Spain: Populists Make Massive Gains, Salvini Predicts ‘Racist’ Smears by Media

OSCAR DEL POZO/AFP via Getty Images
OSCAR DEL POZO/AFP via Getty Images

The national populist Vox party has made massive gains in the Spanish elections — prompting Italy’s Matteo Salvini to predict they will be smeared as “racists” and “fascists”.

Spanish voters were heading to the polls for the fourth time since 2015 — and the second time this year — after Socialist leader Pedro Sanchez found he was unable to govern, but the election results did not increase his mandate.

In fact, Sanchez has actually lost some ground, and the left-wing Unidas Podemos (United We Can) party which is the Socialists’ most natural ally in the Cortes Generales, as the Spanish parliament is known, has lost even more.

So-called independentist parties in Catalonia, which have a leftist bent despite their ambitions for sovereign statehood — scorned by the European Union, regardless of the Catalans’ europhilia — have also performed poorly, and may not be well-disposed towards Sanchez in any case, given he had harsh words for them during the election campaign.

The “centre-right” People’s Party which led the country before Sanchez and the Socialists made some modest gains after a historically poor result earlier in 2019, while the europhile Ciudadanos (Citizens) party — which the mainstream media often describes as centre-right, even though it describes itself as “post-nationalist” — has collapsed to less than 7 per cent of the vote.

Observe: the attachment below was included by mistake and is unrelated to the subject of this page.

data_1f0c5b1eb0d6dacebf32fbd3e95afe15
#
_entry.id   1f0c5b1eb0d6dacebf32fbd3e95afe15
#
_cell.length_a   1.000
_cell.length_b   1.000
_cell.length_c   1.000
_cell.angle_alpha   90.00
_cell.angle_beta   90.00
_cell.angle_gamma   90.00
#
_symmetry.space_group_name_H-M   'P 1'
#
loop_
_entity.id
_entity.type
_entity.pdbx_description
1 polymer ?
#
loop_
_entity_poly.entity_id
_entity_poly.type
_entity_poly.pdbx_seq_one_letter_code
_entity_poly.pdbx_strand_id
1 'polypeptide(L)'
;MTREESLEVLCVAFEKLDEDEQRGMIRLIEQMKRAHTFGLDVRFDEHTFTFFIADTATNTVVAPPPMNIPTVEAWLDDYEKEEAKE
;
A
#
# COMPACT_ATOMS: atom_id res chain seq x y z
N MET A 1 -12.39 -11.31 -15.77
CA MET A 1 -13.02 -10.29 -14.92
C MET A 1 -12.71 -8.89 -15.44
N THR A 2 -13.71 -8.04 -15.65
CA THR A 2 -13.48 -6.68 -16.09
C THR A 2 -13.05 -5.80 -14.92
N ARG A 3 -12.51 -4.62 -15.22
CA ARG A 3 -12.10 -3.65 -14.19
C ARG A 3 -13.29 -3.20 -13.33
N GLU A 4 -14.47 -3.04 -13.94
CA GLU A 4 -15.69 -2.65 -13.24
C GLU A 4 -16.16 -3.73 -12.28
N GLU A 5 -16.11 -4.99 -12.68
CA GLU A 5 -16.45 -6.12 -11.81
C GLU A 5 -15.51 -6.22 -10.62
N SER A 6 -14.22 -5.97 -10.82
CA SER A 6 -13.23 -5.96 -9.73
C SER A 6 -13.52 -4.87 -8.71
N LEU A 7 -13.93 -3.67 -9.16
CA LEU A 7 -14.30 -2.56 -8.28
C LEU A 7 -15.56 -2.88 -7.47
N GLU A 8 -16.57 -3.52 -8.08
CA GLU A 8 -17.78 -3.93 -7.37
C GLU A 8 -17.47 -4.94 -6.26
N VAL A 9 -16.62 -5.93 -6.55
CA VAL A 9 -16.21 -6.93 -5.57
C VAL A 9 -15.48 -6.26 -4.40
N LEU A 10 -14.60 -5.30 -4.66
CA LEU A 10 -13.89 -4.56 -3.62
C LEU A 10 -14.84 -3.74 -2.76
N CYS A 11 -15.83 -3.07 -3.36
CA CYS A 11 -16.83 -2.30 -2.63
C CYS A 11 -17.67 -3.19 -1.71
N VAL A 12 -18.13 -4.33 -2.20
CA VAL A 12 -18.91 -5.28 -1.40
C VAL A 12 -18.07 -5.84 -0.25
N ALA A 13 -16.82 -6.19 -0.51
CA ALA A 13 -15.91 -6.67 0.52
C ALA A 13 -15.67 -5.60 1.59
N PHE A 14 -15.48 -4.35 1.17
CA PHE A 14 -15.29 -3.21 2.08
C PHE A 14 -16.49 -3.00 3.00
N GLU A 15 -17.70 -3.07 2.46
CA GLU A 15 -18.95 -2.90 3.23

The breakout stars of the election, meanwhile, are the national populist Vox party led by Santiago Abascal, which campaigned on a platform emphasising border securit, including building a wall to stop violent incursions into Spain’s African cities of Ceuta and Melilla by illegal aliens hoping to reach EU soil, and national unity, including proposals to outlaw parties seeking secession from the Spanish state.

This was a strong contrast with the Socialists, who allowed Spain to become Europe’s number one entry point for illegal migrants, declared that the continent needed “new blood”, and vowed to dismantle their African exclaves’ existing border security.

Having increased its vote share by around 50 per cent, Vox will now will leapfrog both Podemos and Ciudadanos to become the third-largest party in the Spanish parliament, after having only just entered it for the first time in April.

Italian populist leader and former Deputy Prime Minister Matteo Salvini, who is also riding a wave of increasing support in his country, welcomed the “Great advances” by his “friends” in Vox — but predicted the backlash by the establishment would be swift.

“I bet there are already ready-made titles of news and newspapers on ‘extreme right-wing victory, racists, sovereignists, fascists’,” he wrote on Twitter.

“Not at all racist and fascist”, he objected preemptively. “In Italy as in Spain we just want to live peacefully in our own home.”

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